Despite this, social networking can still play an important role in other ways. For example, incorporating social networking functionality in your website makes it much easier for visitors to instantly share your content (and thus build more exposure and possibly more backlinks).
Another key factor is personalised search, which Google now appears to have introduced to all Google users. This means that search results are now personalised based on a number of factors, including previous searches and information drawn from Google+ social networking accounts.
This creates a big headache for SEO specialists, as it means that search engine ranking results for a particular keyword are now not necessarily the same for everyone who searches for it. However, it also gives search engine optimisers another tool which they could harness to improve rankings.
4). Local SEO
Localised search results are now more popular than ever. Google understands that people don’t just use Google to find webpages of information, but also services and amenities local to them. That’s why, if you now search for a term like “pizza”, Google is likely to assess your IP, find out your rough location and then display a list of pizza restaurants and take-aways. These are in-turn ranked by things like location, reviews and other factors.
For many companies, getting good rankings in localised search results can now be far more lucrative than traditional rankings, especially when local search results are often displayed above other organic listings.
Future SEO – what will the future of SEO be like?
It’s tricky to tell, but changes by Google and other search engines give us a glimpse into the direction that the giants of search may be taking in the years ahead.
1). Moving away from tactical SEO
Google has recently stopped people being able to analyse keyword data from visitors hitting their website through Google. The PageRank scoring system is also being updated less and less frequently. What this could tell us is that Google is now trying to move away from the traditional approach to SEO, so we may find the common SEO tactics (i.e. traditional on-site optimisation techniques and backlink building) becoming less effective over time.
Google Hummingbird was a major change to Google’s search technology which was introduced in late 2013. Information about it is scarce, but one thing which has been noticed is that Google now has far more intelligence when it comes to understanding search queries instead of simply analysing each word and then finding the websites most relevant to those words. This could show that search engines will focus more heavily on understanding what searches actually mean in an attempt to present more relevant results.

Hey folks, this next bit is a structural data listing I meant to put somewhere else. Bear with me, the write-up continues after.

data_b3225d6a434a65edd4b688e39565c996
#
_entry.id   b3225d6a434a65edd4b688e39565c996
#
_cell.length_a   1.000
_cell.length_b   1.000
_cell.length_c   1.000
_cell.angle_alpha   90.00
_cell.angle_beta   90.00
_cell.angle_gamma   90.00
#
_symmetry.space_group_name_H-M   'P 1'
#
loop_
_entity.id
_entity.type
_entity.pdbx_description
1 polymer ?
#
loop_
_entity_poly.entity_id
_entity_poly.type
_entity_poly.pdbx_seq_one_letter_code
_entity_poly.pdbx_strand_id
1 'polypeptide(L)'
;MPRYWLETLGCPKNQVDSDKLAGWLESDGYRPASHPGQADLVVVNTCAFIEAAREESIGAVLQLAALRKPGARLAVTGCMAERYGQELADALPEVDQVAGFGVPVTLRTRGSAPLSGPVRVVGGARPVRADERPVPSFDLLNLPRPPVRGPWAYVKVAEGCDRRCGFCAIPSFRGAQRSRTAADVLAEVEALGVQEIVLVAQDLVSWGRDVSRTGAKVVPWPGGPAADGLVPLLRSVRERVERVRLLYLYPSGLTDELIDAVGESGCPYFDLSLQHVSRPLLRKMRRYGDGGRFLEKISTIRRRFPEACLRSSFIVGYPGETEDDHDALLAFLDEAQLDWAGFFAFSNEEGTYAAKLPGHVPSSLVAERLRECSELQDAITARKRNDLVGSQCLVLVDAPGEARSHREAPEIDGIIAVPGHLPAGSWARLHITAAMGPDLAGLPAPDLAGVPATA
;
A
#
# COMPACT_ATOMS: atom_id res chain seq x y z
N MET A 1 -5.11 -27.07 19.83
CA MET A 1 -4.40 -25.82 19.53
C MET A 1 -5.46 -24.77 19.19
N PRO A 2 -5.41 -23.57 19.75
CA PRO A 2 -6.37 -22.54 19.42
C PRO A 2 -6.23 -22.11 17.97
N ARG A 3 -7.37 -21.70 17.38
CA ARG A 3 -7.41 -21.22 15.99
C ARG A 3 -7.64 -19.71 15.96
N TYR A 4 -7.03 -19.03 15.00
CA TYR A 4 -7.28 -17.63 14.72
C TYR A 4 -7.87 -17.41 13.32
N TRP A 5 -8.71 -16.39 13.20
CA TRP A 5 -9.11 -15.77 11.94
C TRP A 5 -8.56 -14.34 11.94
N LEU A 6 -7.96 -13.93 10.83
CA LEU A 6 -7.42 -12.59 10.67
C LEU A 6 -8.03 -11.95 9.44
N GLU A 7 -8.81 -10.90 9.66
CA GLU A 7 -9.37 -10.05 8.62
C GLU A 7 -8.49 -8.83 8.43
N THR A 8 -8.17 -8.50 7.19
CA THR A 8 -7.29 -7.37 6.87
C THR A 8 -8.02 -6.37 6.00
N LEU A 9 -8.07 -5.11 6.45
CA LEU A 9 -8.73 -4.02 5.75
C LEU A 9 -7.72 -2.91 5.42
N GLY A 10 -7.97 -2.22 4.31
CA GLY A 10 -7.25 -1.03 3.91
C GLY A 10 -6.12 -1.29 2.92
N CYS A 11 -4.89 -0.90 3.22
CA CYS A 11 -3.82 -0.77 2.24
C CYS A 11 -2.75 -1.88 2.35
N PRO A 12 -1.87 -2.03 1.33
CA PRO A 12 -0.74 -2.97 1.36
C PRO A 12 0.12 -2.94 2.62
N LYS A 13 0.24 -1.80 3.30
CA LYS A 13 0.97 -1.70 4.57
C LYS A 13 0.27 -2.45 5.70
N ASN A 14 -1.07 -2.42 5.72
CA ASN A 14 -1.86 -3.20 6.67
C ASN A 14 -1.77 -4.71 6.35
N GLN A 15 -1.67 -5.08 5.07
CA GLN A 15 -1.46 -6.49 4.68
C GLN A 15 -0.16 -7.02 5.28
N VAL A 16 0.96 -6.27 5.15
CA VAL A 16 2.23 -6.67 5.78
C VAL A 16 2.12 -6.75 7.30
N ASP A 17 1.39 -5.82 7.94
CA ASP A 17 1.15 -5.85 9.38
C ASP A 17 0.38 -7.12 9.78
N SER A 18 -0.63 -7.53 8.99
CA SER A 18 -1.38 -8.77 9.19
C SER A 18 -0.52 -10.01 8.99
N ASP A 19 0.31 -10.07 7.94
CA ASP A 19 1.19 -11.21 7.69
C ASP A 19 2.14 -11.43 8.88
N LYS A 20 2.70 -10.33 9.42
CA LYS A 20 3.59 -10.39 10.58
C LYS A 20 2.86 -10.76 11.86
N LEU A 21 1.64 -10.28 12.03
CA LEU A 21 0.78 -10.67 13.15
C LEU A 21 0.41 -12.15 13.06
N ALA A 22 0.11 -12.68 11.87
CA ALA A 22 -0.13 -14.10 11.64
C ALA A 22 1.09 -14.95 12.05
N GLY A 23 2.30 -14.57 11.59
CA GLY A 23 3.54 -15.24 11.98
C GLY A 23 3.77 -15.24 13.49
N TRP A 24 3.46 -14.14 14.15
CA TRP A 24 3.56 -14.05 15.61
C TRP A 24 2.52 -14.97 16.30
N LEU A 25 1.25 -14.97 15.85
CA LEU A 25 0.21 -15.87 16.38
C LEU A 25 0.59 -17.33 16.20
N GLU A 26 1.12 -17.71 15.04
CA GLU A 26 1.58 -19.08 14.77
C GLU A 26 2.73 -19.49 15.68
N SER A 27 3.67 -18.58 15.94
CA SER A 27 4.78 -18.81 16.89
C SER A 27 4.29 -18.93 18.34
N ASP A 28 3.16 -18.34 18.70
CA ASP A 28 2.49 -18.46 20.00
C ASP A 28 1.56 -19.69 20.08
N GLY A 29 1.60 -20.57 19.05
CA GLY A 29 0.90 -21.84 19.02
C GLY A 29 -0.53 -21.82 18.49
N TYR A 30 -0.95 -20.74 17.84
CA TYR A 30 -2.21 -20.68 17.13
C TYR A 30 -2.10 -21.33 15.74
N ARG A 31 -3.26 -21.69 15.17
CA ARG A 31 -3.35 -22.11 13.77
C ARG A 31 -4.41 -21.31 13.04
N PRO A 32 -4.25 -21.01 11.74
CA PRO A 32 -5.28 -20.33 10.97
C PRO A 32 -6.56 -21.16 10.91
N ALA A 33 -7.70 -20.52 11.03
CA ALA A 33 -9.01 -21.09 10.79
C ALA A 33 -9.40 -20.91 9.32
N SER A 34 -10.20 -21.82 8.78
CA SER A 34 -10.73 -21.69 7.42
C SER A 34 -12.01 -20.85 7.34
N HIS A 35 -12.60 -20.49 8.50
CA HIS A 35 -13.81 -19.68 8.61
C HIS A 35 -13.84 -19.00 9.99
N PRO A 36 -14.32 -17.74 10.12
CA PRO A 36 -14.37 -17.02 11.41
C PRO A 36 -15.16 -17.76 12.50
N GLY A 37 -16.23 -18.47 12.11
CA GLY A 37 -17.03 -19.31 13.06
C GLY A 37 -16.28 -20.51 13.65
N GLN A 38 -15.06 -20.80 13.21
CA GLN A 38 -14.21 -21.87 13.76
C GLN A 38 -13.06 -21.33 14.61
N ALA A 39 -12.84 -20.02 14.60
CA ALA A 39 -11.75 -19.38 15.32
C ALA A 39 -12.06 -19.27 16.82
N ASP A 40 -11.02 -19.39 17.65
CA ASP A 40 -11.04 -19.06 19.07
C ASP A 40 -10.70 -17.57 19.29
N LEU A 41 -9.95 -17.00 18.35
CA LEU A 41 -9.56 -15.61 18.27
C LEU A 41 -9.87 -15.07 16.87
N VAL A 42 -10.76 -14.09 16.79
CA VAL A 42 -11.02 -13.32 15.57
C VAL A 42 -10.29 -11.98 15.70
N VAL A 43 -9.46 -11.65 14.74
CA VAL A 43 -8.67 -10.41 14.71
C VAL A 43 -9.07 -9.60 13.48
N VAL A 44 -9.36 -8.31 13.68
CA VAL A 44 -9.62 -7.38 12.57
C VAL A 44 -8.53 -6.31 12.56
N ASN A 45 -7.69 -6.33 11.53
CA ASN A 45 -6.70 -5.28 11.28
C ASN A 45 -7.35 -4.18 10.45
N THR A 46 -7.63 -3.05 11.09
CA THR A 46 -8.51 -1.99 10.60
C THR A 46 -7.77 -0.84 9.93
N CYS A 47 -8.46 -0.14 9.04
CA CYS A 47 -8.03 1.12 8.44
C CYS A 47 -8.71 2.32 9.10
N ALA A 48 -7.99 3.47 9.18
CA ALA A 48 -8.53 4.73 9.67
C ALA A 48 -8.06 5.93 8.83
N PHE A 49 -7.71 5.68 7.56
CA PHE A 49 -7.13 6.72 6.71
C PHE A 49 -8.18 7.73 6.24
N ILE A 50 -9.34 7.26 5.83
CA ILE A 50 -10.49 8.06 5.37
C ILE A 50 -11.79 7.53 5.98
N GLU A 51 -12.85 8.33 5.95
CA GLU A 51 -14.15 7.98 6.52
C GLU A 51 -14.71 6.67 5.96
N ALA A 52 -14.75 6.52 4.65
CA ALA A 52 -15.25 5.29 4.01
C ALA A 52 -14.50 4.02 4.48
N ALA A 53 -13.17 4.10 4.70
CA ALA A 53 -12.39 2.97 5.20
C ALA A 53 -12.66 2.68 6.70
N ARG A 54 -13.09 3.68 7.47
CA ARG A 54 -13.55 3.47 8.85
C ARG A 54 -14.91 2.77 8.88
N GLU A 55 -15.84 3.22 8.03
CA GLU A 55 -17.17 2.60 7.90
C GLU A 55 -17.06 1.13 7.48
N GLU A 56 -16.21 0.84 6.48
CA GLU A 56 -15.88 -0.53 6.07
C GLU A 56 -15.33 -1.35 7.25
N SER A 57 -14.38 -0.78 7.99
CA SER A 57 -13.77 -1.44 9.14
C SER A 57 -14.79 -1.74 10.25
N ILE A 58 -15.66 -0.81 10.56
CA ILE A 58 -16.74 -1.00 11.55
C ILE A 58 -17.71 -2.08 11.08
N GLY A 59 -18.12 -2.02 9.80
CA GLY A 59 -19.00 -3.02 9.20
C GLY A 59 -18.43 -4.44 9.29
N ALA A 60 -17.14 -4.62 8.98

3). Social media and personalised search
The direction Google and other search engines are taking suggests that social networking and personalised searches are going to become more intelligent as they grow in popularity. Many envisage a world where Google holds a considerable amount of data about your internet usage, social media habits and even your lifestyle to personalise searches more than ever before.
4). Semantic markup
This is in existence now (especially with the development of schema.org), but it’s likely to become far more important in future. In a nutshell, this provides a semantic markup language which allows almost every device to understand content and data. It’s likely that search engines, websites, apps, social networking platforms, mobiles and many other devices will become intertwined with data being freely shared between them, so the correct semantic markup is key to ensure that all data and content can be understood by the devices.
5). Presenting information instead of web results
Google wants users to get the most relevant content, and sometimes they can achieve this by presenting it themselves instead of relying on other websites. That’s why Google now offers many contextual search results which now go beyond traditional organic searches. For example, local results to find nearby businesses and even direct answers to questions right at the top of the screen based on information Google has found on the net. Type in “when was Albert Einstein born?” and you get his date of birth displayed right at the top of the screen before any organic results are even shown. This is likely to become more and more popular in future to the point where many search questions and queries can be satisfied without the user ever leaving the Google platform.
So what does this mean for me and my SEO?
It’s tricky to say for certain, but it’s important to keep in mind two key facts about the future of SEO:
1). Google is only going to become more intelligent, so it’s better to work with it instead of trying to manipulate it.
2). Google will change the way searches happen, perhaps drastically. Organic web-based results will always have their place, but the very nature of effective SEO (i.e. SEO which is going to give you the strongest return on investment in-terms of sales) may become unrecognisable to what it is today. This isn’t just to do with Google’s algorithms, but also the nature in which information is being created, shared and accessed across the globe.